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I have a virtual machine (centos) running some file service for small files. What is the recommended way for backup? Should I backup the virtual machine disk/file (from outeside the virtual machine) or should run a backup agent inside the virtual machine, so i'll backup up the content and not the whole virutal disk?

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TLDR: Install a backup agent within the VM.

Backing up the disk image from outside the VM certainly looks tempting, doesn't it? Especially if you have several VMs, then you can just tell the host machine to back up all the disk images and you're done, without needing to individually configure each VM to back itself up.

The problem with that approach, though, is that the host machine isn't aware of what the VM's operating system is doing internally. It doesn't know if there are any disk writes pending or in progress. It doesn't know about any write caches or output buffers internal to the VM process. And, therefore, it can't guarantee that the disk image it backs up will be a consistent image at the time of backup. The backed-up image file will almost certainly still be usable, but there's a strong chance that you'll need to run a filesystem repair on it first to clean things up.

The other major drawback to doing full-disk-image backups from the outside is that such backups are primarily useful for full-system restores. I you just need to get back last Thursday's version of one lost file, they're not so good for that - you need to restore the whole image from Thursday's backup, then use other tools to extract that one file from the second copy of the image, which will take a lot more time and space than if you had done a backup from within the VM and been able to restore only the one file of interest.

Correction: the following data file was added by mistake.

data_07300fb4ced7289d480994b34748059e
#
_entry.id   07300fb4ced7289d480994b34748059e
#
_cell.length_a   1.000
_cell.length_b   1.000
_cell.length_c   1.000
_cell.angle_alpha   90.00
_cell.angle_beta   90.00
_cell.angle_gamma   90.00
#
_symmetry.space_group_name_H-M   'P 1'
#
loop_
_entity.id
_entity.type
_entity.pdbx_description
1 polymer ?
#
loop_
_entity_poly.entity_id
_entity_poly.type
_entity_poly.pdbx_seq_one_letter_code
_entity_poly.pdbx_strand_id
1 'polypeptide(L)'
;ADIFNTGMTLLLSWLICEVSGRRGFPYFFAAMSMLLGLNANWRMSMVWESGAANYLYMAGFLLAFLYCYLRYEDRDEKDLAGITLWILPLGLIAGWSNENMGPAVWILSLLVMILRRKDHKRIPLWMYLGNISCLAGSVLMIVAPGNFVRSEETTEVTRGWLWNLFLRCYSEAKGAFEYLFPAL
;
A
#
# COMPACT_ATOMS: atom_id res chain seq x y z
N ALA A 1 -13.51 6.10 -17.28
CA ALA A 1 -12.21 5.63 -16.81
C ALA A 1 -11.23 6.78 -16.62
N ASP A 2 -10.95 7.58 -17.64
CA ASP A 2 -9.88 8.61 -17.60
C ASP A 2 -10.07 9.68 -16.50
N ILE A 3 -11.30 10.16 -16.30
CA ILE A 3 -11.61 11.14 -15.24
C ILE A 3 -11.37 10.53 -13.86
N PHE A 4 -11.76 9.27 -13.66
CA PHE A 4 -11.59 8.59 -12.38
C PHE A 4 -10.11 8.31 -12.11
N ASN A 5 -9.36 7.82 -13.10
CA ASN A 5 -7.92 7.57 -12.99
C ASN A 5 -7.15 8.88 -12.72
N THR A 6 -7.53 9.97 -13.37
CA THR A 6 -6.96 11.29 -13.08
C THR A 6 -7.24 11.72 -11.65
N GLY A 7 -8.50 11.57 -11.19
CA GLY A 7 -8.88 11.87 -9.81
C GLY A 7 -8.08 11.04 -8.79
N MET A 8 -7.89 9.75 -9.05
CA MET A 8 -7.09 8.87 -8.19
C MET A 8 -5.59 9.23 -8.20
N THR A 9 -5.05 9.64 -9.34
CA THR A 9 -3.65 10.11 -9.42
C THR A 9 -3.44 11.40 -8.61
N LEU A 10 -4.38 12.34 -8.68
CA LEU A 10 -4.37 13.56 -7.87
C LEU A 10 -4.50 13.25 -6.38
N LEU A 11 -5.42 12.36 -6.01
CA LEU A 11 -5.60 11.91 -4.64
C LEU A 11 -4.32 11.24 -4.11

Also related to this is that full-image backups are more difficult (at best) to perform incrementally, meaning that you need to make a complete copy of the entire image every time you run a backup. With a content-based backup from within the VM, you can take periodic full backups and only back up changed files in between, allowing much more frequent backups with the same amount of storage space.

If you're making an image of the entire VM for disaster recovery purposes, or to use it as a master to clone for creating other VMs, then shutting the VM down and copying the full disk image is a good way to go about it. But it's not a good approach to doing routine backups of a running system.

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  • I am doing backups with agent inside VM together with full clone of a machine. Aug 30 '20 at 12:16
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    KVM will tell the VM's qemu-guest-agent to quiesce the filesystem when freezing the VM filesystem. It also will let you run your own custom scripts to quiesce other stuff (e.g. MySQL). AFAIK every hypervisor has such capability, though possibly not the ability to run custom quiesce scripts. A hypervisor-aware backup tool will use this capability. I personally have KVM VMs on ZFS zvol backing store, which makes snapshotting and point in time restores very easy. Aug 30 '20 at 16:23
  • Thank you, this is very good and valid points. The backups purpose is not for restoring singel files, but only in case of hardware failure or other causes for the entire content to be damaged. It wont be a very long history of backups. Only one each night and kept for a week. There is no write operation between 01 and 06 in the night, so at that point it should be safe to take a backup . I se one big benifit by backing up the entire disk. This is much easier to restore. No need to reinstall the os, install agent and restore. Thank you for good points.
    – Mr Zach
    Aug 30 '20 at 16:27

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